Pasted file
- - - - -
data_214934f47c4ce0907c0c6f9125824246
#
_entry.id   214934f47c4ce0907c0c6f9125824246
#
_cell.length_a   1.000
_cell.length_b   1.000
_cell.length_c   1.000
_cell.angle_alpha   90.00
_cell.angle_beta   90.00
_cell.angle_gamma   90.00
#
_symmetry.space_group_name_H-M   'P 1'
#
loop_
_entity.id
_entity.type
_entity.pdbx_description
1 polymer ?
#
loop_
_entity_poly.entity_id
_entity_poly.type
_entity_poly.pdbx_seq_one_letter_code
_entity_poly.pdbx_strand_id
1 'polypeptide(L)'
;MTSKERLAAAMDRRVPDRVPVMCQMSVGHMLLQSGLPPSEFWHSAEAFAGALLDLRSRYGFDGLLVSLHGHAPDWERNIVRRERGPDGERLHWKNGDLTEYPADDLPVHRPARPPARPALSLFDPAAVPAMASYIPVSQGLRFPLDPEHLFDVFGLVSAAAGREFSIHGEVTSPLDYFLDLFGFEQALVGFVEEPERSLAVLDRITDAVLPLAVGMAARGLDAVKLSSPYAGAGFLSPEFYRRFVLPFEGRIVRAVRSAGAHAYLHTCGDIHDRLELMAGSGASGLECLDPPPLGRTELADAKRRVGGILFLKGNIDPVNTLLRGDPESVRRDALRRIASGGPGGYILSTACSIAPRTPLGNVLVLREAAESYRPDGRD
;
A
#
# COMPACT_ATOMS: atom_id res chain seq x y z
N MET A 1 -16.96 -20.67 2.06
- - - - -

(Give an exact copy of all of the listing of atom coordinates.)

data_214934f47c4ce0907c0c6f9125824246
#
_entry.id   214934f47c4ce0907c0c6f9125824246
#
_cell.length_a   1.000
_cell.length_b   1.000
_cell.length_c   1.000
_cell.angle_alpha   90.00
_cell.angle_beta   90.00
_cell.angle_gamma   90.00
#
_symmetry.space_group_name_H-M   'P 1'
#
loop_
_entity.id
_entity.type
_entity.pdbx_description
1 polymer ?
#
loop_
_entity_poly.entity_id
_entity_poly.type
_entity_poly.pdbx_seq_one_letter_code
_entity_poly.pdbx_strand_id
1 'polypeptide(L)'
;MTSKERLAAAMDRRVPDRVPVMCQMSVGHMLLQSGLPPSEFWHSAEAFAGALLDLRSRYGFDGLLVSLHGHAPDWERNIVRRERGPDGERLHWKNGDLTEYPADDLPVHRPARPPARPALSLFDPAAVPAMASYIPVSQGLRFPLDPEHLFDVFGLVSAAAGREFSIHGEVTSPLDYFLDLFGFEQALVGFVEEPERSLAVLDRITDAVLPLAVGMAARGLDAVKLSSPYAGAGFLSPEFYRRFVLPFEGRIVRAVRSAGAHAYLHTCGDIHDRLELMAGSGASGLECLDPPPLGRTELADAKRRVGGILFLKGNIDPVNTLLRGDPESVRRDALRRIASGGPGGYILSTACSIAPRTPLGNVLVLREAAESYRPDGRD
;
A
#
# COMPACT_ATOMS: atom_id res chain seq x y z
N MET A 1 -16.96 -20.67 2.06